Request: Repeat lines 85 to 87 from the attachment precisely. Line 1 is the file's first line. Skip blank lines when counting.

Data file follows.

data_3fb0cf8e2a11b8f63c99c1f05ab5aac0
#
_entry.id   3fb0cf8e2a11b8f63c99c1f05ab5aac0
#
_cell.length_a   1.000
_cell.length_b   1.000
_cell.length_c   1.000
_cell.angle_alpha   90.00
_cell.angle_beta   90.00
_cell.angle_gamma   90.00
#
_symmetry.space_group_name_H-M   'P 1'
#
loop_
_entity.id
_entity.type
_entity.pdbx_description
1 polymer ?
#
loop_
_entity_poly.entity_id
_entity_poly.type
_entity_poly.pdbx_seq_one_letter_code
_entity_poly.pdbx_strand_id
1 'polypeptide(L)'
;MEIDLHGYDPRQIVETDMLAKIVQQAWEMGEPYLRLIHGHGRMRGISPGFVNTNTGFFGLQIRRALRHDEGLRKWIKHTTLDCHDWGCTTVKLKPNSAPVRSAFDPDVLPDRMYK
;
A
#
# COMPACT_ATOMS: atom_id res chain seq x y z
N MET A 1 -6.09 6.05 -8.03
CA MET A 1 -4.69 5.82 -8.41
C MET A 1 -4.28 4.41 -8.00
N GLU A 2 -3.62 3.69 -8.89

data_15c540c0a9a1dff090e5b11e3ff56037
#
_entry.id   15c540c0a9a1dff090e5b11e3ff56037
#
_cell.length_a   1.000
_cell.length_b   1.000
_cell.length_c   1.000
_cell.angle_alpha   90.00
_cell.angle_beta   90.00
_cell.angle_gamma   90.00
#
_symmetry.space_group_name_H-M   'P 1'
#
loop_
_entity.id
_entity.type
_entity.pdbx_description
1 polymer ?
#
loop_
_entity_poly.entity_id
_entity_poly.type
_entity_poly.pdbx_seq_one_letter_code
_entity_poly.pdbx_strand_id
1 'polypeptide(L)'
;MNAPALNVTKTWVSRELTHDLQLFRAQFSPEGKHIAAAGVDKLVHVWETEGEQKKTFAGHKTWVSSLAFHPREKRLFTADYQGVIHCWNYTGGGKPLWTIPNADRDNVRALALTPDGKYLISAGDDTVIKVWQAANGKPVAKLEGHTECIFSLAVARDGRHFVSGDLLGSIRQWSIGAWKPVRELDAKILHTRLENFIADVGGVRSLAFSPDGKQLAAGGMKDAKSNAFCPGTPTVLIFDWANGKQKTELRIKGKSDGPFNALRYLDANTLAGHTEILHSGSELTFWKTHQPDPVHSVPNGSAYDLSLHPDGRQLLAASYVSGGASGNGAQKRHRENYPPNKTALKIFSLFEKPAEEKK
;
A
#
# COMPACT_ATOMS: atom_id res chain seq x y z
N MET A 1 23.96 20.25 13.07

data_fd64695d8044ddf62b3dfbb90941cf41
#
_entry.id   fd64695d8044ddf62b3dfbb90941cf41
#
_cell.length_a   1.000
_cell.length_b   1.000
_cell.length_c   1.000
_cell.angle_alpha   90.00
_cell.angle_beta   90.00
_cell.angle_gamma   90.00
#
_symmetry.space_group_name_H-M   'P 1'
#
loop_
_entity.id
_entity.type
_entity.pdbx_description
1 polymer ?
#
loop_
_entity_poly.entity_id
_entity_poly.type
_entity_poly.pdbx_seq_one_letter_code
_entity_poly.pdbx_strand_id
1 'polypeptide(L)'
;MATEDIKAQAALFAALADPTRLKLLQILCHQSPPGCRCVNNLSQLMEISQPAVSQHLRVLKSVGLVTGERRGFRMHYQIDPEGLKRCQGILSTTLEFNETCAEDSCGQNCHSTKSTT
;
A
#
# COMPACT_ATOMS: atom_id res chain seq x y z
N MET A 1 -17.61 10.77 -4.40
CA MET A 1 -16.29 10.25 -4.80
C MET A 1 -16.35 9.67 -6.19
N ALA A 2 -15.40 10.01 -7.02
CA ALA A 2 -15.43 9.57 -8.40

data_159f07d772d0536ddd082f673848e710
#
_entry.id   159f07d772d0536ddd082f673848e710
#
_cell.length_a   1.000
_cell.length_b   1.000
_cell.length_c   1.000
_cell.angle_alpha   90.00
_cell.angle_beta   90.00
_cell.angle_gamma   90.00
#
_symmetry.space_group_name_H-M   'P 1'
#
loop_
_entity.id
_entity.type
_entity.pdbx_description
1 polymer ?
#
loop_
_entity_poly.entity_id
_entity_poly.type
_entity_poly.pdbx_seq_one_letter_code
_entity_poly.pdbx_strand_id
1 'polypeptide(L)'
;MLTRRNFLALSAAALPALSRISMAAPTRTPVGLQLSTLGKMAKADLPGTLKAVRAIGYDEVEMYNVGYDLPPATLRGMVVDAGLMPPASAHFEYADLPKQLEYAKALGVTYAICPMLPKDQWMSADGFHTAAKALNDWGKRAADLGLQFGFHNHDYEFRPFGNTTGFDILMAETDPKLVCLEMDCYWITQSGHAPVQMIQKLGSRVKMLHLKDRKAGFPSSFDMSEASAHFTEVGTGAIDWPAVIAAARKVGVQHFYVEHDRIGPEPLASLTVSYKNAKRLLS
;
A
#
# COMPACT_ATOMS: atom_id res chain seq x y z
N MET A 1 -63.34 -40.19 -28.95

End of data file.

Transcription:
loop_
_entity_poly.entity_id
_entity_poly.type